Anonymous said...

We have meddled to create the problem, so I see no problem meddling to fix the problem if they are still building.

CeCe said...

Hello Jane.
I would also suggest not touching the nest. When you get a chance you should take a look at a recently published book, "Egg & Nest" by Rosamond Purcell. There are some incredible examples of nests made with string, plastic, yarn, straws..just about anything that's been discarded in our trash bins. It's a sad comment on our society, but birds are amazingly adaptive. The survival of the fittest indeed.

November 20, 2008

November 20, 2008

November 20, 2008

How does color set a mood? The soft gray and white of the carpet, the cat Marshall, and the sunlit window contribute to to the sense of calm repose. What does blue mean to you or me? We all have symbolic associations for colors; some based on personal experience and some instilled culturally.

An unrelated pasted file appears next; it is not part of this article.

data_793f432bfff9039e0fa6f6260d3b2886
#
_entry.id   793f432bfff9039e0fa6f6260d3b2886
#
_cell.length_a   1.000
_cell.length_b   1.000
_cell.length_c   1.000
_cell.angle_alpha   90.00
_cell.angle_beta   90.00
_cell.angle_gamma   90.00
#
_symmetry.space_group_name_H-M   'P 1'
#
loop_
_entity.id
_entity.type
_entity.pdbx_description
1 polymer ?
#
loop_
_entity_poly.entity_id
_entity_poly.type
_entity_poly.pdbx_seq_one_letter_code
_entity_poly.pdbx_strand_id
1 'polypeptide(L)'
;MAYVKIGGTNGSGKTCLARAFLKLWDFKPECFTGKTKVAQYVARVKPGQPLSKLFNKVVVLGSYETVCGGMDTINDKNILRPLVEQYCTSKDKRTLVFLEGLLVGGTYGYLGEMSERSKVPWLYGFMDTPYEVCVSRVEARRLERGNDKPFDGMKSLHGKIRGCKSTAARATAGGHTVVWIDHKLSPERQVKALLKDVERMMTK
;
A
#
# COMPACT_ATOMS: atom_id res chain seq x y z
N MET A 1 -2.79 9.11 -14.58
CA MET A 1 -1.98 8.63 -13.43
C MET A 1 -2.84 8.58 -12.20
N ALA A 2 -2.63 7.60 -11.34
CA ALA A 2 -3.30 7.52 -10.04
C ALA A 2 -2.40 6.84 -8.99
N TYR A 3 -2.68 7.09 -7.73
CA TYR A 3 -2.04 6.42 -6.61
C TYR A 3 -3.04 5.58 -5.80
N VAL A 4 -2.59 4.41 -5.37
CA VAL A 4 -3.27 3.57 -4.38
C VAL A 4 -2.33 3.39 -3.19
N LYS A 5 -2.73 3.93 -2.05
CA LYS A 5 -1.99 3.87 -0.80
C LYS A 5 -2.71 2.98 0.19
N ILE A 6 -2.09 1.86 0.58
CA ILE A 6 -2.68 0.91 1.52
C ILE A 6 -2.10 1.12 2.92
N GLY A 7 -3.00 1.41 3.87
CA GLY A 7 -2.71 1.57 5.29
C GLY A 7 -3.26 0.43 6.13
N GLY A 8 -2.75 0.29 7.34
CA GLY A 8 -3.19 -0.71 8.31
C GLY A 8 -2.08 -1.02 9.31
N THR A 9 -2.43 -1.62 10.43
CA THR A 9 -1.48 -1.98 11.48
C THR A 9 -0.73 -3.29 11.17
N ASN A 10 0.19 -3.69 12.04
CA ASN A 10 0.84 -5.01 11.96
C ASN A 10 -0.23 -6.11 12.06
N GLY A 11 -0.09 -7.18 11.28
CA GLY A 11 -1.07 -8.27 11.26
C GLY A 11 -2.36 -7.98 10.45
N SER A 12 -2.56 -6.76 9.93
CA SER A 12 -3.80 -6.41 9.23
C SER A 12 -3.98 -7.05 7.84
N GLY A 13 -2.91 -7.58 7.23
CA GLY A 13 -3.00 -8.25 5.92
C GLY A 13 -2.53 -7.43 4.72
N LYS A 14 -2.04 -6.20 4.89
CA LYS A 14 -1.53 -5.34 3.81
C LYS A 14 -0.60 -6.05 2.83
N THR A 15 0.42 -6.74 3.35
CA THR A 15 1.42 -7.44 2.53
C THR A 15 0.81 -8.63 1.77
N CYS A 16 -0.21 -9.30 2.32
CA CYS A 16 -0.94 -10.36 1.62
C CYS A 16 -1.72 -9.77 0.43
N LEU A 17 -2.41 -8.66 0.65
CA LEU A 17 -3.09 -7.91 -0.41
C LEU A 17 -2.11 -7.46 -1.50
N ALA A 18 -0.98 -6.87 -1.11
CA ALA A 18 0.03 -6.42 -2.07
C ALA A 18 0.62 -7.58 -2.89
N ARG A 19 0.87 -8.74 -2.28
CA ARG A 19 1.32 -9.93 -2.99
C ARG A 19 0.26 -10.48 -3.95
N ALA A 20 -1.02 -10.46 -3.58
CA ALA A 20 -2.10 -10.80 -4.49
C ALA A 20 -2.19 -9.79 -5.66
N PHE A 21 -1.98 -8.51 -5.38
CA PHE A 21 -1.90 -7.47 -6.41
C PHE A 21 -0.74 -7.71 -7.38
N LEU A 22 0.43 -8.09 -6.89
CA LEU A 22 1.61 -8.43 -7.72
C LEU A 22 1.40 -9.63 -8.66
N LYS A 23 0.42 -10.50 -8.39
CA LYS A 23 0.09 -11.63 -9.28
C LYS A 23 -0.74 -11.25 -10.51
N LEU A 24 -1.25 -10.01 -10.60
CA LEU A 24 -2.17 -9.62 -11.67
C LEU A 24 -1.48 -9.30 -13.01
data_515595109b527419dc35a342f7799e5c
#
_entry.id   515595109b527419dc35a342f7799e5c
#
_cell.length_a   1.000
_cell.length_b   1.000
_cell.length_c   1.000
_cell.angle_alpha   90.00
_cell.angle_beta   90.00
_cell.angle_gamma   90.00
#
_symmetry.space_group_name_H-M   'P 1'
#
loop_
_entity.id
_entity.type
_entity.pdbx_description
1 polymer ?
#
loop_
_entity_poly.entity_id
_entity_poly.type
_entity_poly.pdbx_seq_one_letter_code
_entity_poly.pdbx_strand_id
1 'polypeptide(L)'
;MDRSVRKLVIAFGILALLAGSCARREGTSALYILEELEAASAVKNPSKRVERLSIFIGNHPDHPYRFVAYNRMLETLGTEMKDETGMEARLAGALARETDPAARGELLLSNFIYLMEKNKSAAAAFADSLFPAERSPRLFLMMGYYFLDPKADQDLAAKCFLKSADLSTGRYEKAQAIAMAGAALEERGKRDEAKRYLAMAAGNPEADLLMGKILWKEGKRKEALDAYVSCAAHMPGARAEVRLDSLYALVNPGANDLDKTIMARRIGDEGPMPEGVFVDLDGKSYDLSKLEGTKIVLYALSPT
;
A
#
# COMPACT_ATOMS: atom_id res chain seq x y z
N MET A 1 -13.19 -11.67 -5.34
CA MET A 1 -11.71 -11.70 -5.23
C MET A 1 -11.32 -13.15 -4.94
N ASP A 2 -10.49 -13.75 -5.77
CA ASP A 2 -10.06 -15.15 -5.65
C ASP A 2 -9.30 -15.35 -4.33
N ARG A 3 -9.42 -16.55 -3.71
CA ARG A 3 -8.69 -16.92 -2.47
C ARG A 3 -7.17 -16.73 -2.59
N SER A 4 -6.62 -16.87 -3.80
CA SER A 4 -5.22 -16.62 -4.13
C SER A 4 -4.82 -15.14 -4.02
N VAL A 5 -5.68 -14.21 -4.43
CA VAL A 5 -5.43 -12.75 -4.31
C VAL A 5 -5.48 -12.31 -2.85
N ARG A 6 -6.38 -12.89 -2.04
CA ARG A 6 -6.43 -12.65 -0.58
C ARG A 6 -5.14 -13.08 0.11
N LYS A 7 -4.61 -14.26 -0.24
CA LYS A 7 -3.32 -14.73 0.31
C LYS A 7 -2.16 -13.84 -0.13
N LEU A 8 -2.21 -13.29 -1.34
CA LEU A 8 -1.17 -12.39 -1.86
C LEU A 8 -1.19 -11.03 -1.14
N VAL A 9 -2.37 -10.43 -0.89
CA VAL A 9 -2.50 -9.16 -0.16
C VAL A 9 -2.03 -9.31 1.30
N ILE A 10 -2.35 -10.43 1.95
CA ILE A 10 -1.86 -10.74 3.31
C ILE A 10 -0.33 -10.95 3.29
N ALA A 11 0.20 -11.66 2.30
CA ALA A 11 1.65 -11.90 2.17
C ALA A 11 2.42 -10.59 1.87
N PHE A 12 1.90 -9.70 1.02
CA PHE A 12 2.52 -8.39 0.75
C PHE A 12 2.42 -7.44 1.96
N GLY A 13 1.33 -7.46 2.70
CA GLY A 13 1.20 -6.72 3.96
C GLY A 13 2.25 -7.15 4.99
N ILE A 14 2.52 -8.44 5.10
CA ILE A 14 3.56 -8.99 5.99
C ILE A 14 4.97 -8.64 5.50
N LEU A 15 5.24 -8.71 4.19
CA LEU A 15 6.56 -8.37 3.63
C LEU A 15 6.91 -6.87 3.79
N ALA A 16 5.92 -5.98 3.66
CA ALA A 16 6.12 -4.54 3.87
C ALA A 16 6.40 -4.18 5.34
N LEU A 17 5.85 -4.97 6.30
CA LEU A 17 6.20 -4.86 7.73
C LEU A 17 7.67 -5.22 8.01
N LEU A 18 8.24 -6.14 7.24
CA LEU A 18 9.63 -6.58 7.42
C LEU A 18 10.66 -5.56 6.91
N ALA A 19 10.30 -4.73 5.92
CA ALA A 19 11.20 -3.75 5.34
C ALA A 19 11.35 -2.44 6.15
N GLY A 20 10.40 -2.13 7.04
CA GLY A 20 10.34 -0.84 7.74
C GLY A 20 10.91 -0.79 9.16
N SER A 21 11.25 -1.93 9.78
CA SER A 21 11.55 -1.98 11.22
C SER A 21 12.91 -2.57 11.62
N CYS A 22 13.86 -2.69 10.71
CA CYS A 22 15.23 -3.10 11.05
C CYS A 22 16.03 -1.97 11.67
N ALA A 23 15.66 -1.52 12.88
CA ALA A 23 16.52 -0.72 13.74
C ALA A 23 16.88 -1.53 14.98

The cobalt blue of the vase provides a point and counterpoint to the composition, in addition to providing elements that balance.
Keeping the cat in the lower third of the composition weights the image and is another visual door into the picture world.

November 19, 2008

November 19, 2008

November 19, 2008

This picture tells several stories. It references the human desire to order the world around us - the lettering on the wall establishes the alley as a No Parking zone, and the broken glass-  jutting out at the top - is another message of fear and frailty. Whoever lives behind this wall wants to be left alone.